Owners under fire over image

Chaz Forsyth is a full-time university student and a firearms enthusiast. Photo by Peter McIntosh.
Chaz Forsyth is a full-time university student and a firearms enthusiast. Photo by Peter McIntosh.
A Clint Eastwood-style cowboy hat perched on a head adorned with a thick beard and camouflage paint.

A cigarette hanging from one side of the mouth and a sub-automatic something or other in each hand.

For many, it's the cliche image of a gun-toting fanatic - and it's bad PR for firearms owners.

Dressed in a pressed white shirt and jacket with a tie, wire-framed glasses and trimmed moustache, mild-mannered Chaz Forsyth is the antithesis of that image.

While Mr Forsyth does not aim to recast the mould of firearm owners, he is all too aware they suffer an image problem.

''It is an image thing and it intrigues me,'' he said. Mr Forsyth is curious when it comes to anything related to firearms, but the problem of image is particularly puzzling.

There is a practical side to the bushman image of firearms users, he says.

''We wear open-necked shirts because they are convenient and we get bloody [when hunting],'' he says.

''It's very difficult to avoid the blood and the flies and everything.''

The bush is a muddy place and chasing animals is sweat-inducing. Add to that the blood from shot animals and the fact hunting trips can often last days and the reasons for the bushman-like image are obvious.

Firearms users, however, are not oblivious to the image they portray and it is one of the reasons major hunting publications shy away from images of blood-soaked animals and hunters on their covers.

Mr Forsyth has used firearms since he was a teenager. While he is wary of calling himself a ''passionate firearms user'' - the word passionate should be saved for romance novels, he says - he concedes he is passionate about the topic of firearms.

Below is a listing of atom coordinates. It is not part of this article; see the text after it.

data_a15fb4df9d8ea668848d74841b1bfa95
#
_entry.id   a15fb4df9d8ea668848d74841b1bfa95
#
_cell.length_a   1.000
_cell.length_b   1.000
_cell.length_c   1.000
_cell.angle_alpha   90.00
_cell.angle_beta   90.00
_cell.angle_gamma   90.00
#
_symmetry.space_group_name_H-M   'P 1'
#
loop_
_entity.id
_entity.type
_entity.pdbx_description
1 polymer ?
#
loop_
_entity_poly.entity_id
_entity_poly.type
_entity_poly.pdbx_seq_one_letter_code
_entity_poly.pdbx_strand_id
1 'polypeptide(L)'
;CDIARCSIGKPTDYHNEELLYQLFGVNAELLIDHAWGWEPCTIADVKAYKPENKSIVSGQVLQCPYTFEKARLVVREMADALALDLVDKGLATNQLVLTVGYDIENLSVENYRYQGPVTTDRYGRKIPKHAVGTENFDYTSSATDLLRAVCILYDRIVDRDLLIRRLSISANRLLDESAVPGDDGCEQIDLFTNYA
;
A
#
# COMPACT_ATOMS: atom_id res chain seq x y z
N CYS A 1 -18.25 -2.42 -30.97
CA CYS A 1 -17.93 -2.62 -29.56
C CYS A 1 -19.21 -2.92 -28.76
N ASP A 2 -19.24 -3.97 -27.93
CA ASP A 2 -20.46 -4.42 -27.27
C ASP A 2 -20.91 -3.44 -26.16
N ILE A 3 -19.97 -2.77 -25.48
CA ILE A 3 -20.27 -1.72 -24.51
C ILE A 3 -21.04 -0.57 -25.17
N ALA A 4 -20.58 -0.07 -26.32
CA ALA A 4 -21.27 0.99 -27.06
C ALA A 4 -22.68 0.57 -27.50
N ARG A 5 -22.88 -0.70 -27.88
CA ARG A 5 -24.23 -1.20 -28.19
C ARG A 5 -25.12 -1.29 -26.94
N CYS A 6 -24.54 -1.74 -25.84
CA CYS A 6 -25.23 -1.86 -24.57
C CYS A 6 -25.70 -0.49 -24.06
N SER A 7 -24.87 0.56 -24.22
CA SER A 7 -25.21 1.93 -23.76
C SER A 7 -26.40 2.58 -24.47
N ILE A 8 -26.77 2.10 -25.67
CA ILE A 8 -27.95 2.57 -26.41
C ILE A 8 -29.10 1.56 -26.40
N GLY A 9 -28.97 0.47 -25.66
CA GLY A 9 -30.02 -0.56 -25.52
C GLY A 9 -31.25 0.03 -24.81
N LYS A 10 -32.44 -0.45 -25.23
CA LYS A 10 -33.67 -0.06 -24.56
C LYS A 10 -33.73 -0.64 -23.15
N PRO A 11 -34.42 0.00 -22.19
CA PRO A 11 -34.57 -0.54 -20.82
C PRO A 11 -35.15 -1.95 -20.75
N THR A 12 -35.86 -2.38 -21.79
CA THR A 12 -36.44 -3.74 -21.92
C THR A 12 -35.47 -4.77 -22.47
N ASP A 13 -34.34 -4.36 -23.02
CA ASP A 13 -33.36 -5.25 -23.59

He owns ''in the order of 10 firearms'' but is not keen to discuss numbers.

When asked if the number of firearms he owns is a private question, he says with a grin: ''Well, I think it is.''

Besides marching through the bush in pursuit of game, Mr Forsyth enjoys mixing it in the classroom - he is studying towards a master's degree in biogeography - and has pushed for firearms owners' rights at government level.

''I'm interested [in firearms owners' rights] because nobody else has done it in as detailed a manner,'' he said.

''There's no relationship between straight firearm ownership and [firearms-related] deaths.''

The Government had the balance right between firearms control and freedom, he said.

''The problem is society is dynamic - it changes.

''There's no simple solution and it behoves us as firearms owners to keep public safety at the forefront of our thinking.''

Although he didn't start hunting until 18, firearms safety for him began as a school cadet.

''It taught you to listen to people mouthing off absurd orders, but it also taught you some basic firearms handling,'' he said. He advocated for firearms licence holders, and pushed for safety.

''We have had fatalities ... but we don't like them,'' he said.

''We are all working to avoid that sort of thing ... we are taking more care and we have all had training.''

He says firearms-related deaths are declining and with more education that can continue.

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